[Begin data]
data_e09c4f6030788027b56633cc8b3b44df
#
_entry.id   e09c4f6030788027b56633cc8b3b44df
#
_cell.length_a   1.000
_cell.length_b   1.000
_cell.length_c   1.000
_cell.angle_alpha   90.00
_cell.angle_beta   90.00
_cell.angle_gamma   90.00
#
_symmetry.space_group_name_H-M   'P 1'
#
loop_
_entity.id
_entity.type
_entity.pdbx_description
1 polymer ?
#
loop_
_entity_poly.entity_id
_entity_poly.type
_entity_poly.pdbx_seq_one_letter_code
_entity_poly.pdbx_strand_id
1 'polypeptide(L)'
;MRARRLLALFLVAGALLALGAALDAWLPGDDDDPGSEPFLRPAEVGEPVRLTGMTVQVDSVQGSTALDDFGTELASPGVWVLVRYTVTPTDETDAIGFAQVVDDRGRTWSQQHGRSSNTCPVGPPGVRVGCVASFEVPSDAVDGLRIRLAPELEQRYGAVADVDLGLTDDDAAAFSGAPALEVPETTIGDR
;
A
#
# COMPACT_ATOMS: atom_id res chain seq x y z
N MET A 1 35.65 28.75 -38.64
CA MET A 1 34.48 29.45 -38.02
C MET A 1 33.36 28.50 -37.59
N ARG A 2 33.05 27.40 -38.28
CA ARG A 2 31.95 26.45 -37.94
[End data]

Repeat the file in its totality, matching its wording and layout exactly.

data_e09c4f6030788027b56633cc8b3b44df
#
_entry.id   e09c4f6030788027b56633cc8b3b44df
#
_cell.length_a   1.000
_cell.length_b   1.000
_cell.length_c   1.000
_cell.angle_alpha   90.00
_cell.angle_beta   90.00
_cell.angle_gamma   90.00
#
_symmetry.space_group_name_H-M   'P 1'
#
loop_
_entity.id
_entity.type
_entity.pdbx_description
1 polymer ?
#
loop_
_entity_poly.entity_id
_entity_poly.type
_entity_poly.pdbx_seq_one_letter_code
_entity_poly.pdbx_strand_id
1 'polypeptide(L)'
;MRARRLLALFLVAGALLALGAALDAWLPGDDDDPGSEPFLRPAEVGEPVRLTGMTVQVDSVQGSTALDDFGTELASPGVWVLVRYTVTPTDETDAIGFAQVVDDRGRTWSQQHGRSSNTCPVGPPGVRVGCVASFEVPSDAVDGLRIRLAPELEQRYGAVADVDLGLTDDDAAAFSGAPALEVPETTIGDR
;
A
#
# COMPACT_ATOMS: atom_id res chain seq x y z
N MET A 1 35.65 28.75 -38.64
CA MET A 1 34.48 29.45 -38.02
C MET A 1 33.36 28.50 -37.59
N ARG A 2 33.05 27.40 -38.28
CA ARG A 2 31.95 26.45 -37.94